Comment by jamie_harris on A naive analysis on if EA is Talent constrained · 2020-04-07T12:37:54.312Z · score: 2 (2 votes) · EA · GW
I find this very hard to understand.

This is useful feedback. I might need to work on the wording.

Without that I think it is hard to say if 17% is high or not right?

I don't think I agree with that -- I think the important consideration is the number of identified advertised roles of a particular type relative to the number of identified currently filled roles of the same type. Not the number of advertised roles of type A relative to advertised roles of type B. But FWIW the full report is now published.

this seems like weak evidence for bottleneck claims

I agree its weak evidence; I think it's the weakest of the 5 bullet points above. I find weak evidence useful.

Comment by jamie_harris on A naive analysis on if EA is Talent constrained · 2020-04-07T12:34:17.074Z · score: 1 (1 votes) · EA · GW

Thanks for the input! If the above bullet points were evidence of funding constraints, then this "more negative reading" would be a plausible alternative explanation. But I'm not following how the above bullet points could be read in this way. Apologies if I'm missing something.

Are you thinking this applies to all 5 of the above bullet points? Or specific bullet points within that group?

Comment by jamie_harris on A naive analysis on if EA is Talent constrained · 2020-04-05T09:55:16.801Z · score: 1 (1 votes) · EA · GW

<<Would you be able to give me a real example to satisfy your claim?>>

The difference here is probably whether an individual or an organisation (80k, AAC) is evaluating TC.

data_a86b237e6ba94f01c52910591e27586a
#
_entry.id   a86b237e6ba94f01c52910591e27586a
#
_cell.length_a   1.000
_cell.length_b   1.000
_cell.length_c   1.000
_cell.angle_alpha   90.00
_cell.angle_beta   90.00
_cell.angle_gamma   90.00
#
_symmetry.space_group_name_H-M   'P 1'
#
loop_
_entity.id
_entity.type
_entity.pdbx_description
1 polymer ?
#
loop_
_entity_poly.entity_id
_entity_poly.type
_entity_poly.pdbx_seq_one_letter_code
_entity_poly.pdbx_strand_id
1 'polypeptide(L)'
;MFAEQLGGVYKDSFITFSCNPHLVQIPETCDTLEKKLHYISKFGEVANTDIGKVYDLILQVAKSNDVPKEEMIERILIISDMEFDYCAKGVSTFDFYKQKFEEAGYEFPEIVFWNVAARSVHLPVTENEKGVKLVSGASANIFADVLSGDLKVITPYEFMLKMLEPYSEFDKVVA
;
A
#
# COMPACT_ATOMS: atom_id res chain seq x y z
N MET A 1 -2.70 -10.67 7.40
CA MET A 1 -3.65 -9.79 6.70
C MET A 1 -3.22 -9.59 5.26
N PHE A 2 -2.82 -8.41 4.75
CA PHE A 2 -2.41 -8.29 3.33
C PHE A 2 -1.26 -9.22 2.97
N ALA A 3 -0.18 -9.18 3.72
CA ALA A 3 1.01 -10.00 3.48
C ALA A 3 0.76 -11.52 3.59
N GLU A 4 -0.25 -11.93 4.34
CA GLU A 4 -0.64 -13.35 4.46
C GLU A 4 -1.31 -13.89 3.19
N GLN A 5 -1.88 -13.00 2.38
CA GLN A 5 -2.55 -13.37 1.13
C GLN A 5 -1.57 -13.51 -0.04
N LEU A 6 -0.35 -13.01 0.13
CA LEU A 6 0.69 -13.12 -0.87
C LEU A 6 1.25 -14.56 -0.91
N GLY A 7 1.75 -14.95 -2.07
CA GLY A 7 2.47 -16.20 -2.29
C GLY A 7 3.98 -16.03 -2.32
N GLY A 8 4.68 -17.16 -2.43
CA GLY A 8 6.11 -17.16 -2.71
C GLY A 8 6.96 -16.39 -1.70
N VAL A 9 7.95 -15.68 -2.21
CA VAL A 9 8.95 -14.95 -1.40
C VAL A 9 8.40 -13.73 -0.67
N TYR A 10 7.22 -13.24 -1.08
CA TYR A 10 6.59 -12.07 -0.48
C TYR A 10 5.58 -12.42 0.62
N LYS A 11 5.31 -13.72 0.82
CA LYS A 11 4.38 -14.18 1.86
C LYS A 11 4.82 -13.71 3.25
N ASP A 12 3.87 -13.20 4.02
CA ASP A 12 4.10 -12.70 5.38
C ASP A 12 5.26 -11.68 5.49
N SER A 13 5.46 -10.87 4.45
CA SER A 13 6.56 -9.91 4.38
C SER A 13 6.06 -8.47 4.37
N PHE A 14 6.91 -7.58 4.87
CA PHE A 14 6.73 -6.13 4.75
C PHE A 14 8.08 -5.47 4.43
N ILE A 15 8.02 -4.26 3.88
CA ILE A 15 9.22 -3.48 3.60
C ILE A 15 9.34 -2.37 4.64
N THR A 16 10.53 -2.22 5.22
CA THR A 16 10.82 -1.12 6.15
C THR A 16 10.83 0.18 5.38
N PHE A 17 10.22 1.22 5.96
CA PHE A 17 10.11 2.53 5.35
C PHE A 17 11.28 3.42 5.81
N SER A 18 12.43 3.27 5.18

If, via some research, you have the ability to either 1) make claims about TC across a movement or range or orgs, with moderate confidence or 2) make claims about TC in one or two orgs, with higher confidence, an individual might opt for (2), as they can focus on orgs they're more interested in. But 80k/AAC would opt for (1), because the advice is useful to a larger number of people?

<<I am lost. What is "MANY"? What does a "position in government" even look like.>> Given that the ideal distribution of roles and applicants and how this compares to the current situation is only really one consideration among several important considerations that affect career decisions (i.e. it affects your comparative advantage), maybe a high level of precision isn't that important?

Comment by jamie_harris on Effective Animal Advocacy Nonprofit Roles Spot-Check · 2020-04-02T20:32:17.539Z · score: 5 (3 votes) · EA · GW

Yeah part of the appeal of this project was that I could do it independently without relying on connections or asking orgs to fill out a survey (we're going to use a lot of them going forwards I imagine). There are definitely things we can play around with going forwards to get better information about these things.

Comment by jamie_harris on Effective Animal Advocacy Nonprofit Roles Spot-Check · 2020-04-02T06:26:56.923Z · score: 3 (2 votes) · EA · GW

<<E.g., of all recently open roles, how many remain open>> I agree that this is probably more informative, but this would require ongoing monitoring to measure and evaluate so it's not appropriate for this "spot-check" methodology? I think that that suggestion comes under the general category of further research that could be be possible in combination with a a jobs board, which I referred to briefly to in the first bullet point in the further research section.

Comment by jamie_harris on A naive analysis on if EA is Talent constrained · 2020-03-28T11:07:50.234Z · score: 14 (5 votes) · EA · GW